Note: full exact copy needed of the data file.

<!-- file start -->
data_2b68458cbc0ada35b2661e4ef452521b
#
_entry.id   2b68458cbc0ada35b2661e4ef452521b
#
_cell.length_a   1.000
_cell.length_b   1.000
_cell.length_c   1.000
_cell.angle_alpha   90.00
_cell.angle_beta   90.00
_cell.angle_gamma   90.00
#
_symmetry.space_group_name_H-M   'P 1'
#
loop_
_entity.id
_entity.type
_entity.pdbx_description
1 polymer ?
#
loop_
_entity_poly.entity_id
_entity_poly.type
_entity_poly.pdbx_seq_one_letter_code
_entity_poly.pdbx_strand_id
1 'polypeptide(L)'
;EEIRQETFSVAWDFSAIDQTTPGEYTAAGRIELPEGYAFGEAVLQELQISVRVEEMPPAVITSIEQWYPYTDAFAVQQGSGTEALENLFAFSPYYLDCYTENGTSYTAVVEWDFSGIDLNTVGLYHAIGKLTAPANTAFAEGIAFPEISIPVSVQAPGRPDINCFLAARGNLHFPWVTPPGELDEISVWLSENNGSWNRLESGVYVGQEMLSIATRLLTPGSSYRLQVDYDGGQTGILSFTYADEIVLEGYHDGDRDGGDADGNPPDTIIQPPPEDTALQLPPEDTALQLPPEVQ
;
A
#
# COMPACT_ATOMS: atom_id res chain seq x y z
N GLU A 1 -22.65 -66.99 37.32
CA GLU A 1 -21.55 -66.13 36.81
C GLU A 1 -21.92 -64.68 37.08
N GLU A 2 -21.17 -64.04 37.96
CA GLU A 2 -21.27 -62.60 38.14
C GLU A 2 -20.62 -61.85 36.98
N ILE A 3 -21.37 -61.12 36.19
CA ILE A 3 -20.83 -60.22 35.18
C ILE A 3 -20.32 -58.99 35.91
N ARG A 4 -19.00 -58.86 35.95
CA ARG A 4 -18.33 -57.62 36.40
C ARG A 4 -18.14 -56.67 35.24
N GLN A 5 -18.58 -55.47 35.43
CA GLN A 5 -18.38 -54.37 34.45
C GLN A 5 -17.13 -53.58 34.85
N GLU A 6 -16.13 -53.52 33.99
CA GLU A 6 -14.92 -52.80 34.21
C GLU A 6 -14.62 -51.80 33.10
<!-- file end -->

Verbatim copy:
data_2b68458cbc0ada35b2661e4ef452521b
#
_entry.id   2b68458cbc0ada35b2661e4ef452521b
#
_cell.length_a   1.000
_cell.length_b   1.000
_cell.length_c   1.000
_cell.angle_alpha   90.00
_cell.angle_beta   90.00
_cell.angle_gamma   90.00
#
_symmetry.space_group_name_H-M   'P 1'
#
loop_
_entity.id
_entity.type
_entity.pdbx_description
1 polymer ?
#
loop_
_entity_poly.entity_id
_entity_poly.type
_entity_poly.pdbx_seq_one_letter_code
_entity_poly.pdbx_strand_id
1 'polypeptide(L)'
;EEIRQETFSVAWDFSAIDQTTPGEYTAAGRIELPEGYAFGEAVLQELQISVRVEEMPPAVITSIEQWYPYTDAFAVQQGSGTEALENLFAFSPYYLDCYTENGTSYTAVVEWDFSGIDLNTVGLYHAIGKLTAPANTAFAEGIAFPEISIPVSVQAPGRPDINCFLAARGNLHFPWVTPPGELDEISVWLSENNGSWNRLESGVYVGQEMLSIATRLLTPGSSYRLQVDYDGGQTGILSFTYADEIVLEGYHDGDRDGGDADGNPPDTIIQPPPEDTALQLPPEDTALQLPPEVQ
;
A
#
# COMPACT_ATOMS: atom_id res chain seq x y z
N GLU A 1 -22.65 -66.99 37.32
CA GLU A 1 -21.55 -66.13 36.81
C GLU A 1 -21.92 -64.68 37.08
N GLU A 2 -21.17 -64.04 37.96
CA GLU A 2 -21.27 -62.60 38.14
C GLU A 2 -20.62 -61.85 36.98
N ILE A 3 -21.37 -61.12 36.19
CA ILE A 3 -20.83 -60.22 35.18
C ILE A 3 -20.32 -58.99 35.91
N ARG A 4 -19.00 -58.86 35.95
CA ARG A 4 -18.33 -57.62 36.40
C ARG A 4 -18.14 -56.67 35.24
N GLN A 5 -18.58 -55.47 35.43
CA GLN A 5 -18.38 -54.37 34.45
C GLN A 5 -17.13 -53.58 34.85
N GLU A 6 -16.13 -53.52 33.99
CA GLU A 6 -14.92 -52.80 34.21
C GLU A 6 -14.62 -51.80 33.10